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‘Scatter Day’ honors lost loved ones

ALBUQUERQUE, N.M. — A final resting place, a memorial, a grave site – these are things Chris Keller says many people who cremate their loved ones never see.

He’s trying to change that for families in Albuquerque.

Keller, the executive director for Sunset Memorial Park, started its “Scatter Day” program two years ago. One Saturday a year, the park invites families with cremated loved ones to spread their ashes and engrave the name of the deceased in stone at no cost. This year’s event will be on Saturday.

“We’re trying to change the conversation and culture about how important a final resting place is,” Keller said. About 80% of the families who brought their loved one’s ashes to Scatter Day in the past two years had them at home for decades, even generations. Keller said people tell him it’s because they “didn’t know what to do.”

Instead of moving an urn from a mantle, to a closet, to the attic or the basement, he hopes the event will finally give people the opportunity to lay their loved ones to rest.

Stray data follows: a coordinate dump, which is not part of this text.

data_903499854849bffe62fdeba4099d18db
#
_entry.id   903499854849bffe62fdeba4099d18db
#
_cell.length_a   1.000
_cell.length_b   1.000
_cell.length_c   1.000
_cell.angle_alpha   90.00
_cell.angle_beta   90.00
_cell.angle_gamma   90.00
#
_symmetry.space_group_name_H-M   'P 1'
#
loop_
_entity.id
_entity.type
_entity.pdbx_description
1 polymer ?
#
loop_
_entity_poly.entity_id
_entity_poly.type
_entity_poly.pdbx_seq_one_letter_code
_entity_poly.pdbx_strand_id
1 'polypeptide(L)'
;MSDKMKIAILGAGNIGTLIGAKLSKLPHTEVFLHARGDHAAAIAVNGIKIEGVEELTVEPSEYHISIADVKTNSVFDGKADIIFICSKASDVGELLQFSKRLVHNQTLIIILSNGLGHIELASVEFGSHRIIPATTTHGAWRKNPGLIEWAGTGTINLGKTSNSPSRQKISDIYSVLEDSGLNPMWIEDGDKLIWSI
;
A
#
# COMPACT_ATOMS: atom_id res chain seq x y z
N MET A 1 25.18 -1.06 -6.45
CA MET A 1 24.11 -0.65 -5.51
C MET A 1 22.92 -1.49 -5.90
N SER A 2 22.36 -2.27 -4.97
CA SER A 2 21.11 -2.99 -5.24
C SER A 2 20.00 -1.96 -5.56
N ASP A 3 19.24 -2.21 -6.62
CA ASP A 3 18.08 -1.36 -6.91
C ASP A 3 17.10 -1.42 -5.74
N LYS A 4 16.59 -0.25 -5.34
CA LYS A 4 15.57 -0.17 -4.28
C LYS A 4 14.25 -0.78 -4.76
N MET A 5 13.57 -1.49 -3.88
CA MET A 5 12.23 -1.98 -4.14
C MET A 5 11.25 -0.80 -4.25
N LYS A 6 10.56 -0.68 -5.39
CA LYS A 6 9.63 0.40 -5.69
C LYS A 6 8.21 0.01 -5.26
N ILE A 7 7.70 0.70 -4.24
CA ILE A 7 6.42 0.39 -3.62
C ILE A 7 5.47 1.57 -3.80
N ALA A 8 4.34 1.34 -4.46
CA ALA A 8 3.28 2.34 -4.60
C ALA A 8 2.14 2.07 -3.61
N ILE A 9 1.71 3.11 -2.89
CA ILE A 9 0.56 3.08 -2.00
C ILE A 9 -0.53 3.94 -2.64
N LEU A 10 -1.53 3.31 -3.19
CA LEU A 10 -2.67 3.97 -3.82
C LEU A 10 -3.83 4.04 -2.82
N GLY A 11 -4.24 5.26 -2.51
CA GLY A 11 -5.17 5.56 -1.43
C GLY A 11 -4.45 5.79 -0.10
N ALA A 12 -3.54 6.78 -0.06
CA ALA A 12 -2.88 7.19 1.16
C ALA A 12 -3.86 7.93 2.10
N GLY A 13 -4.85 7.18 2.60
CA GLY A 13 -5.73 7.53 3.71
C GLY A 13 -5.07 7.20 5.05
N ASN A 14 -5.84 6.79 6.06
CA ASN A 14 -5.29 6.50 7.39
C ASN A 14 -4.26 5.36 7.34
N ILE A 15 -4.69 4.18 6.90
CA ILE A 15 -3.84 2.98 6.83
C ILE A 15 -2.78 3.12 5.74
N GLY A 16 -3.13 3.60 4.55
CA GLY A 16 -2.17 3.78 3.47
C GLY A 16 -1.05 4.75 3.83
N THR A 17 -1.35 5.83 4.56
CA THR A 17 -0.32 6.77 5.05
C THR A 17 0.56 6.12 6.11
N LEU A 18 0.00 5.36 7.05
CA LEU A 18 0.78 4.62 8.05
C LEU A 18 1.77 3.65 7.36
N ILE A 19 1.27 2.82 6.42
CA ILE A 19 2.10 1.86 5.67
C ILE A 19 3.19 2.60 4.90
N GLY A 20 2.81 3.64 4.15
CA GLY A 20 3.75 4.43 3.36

“When people see the urn (boxed up) they feel guilty and they don’t know what to do with them,” Keller said.

In its first year, the event drew close to 400 families, who scattered about 1,200 remains.

“When people showed up, there was a palpable sense of relief,” he said. Close to 20% of people who have come to the event have told him they only got their loved one cremated because of the cost of a funeral or because they wanted to hold onto their loved one a little longer.

Keller said he knows families sometimes cremate their loved one with a specific place in mind, like the mountains or a golf course where their dad played for years, but while those areas might change over time, the cemetery “will always be a cemetery.”

People can choose to pour the ashes into an underground vault with a spout that opens into the middle of a flower garden, or scatter them into a rose garden at the park.

At first, Scatter Day was not advertised as a solution for pet owners who had lost their furry friends, but after one man showed up with 24 little urns, Keller said that had to change.

Anyone holding on to the ashes of a pet can scatter them in the Best Friends Pet Cemetery on site.

After laying the ashes to rest, families choose between a wall in the rose garden, a wall of multi-colored granite and stone panels, or a brick path to engrave the name of their lost loved one.

The event costs Sunset Memorial Park about $20,000 a year, but Keller said the cost doesn’t really matter, as long as families are getting what they need.

“I don’t like the term ‘closure,’ ” he said, “because you never stop remembering your loved one. The act of choosing that final resting place though, that seems to open some doors in people’s hearts.”

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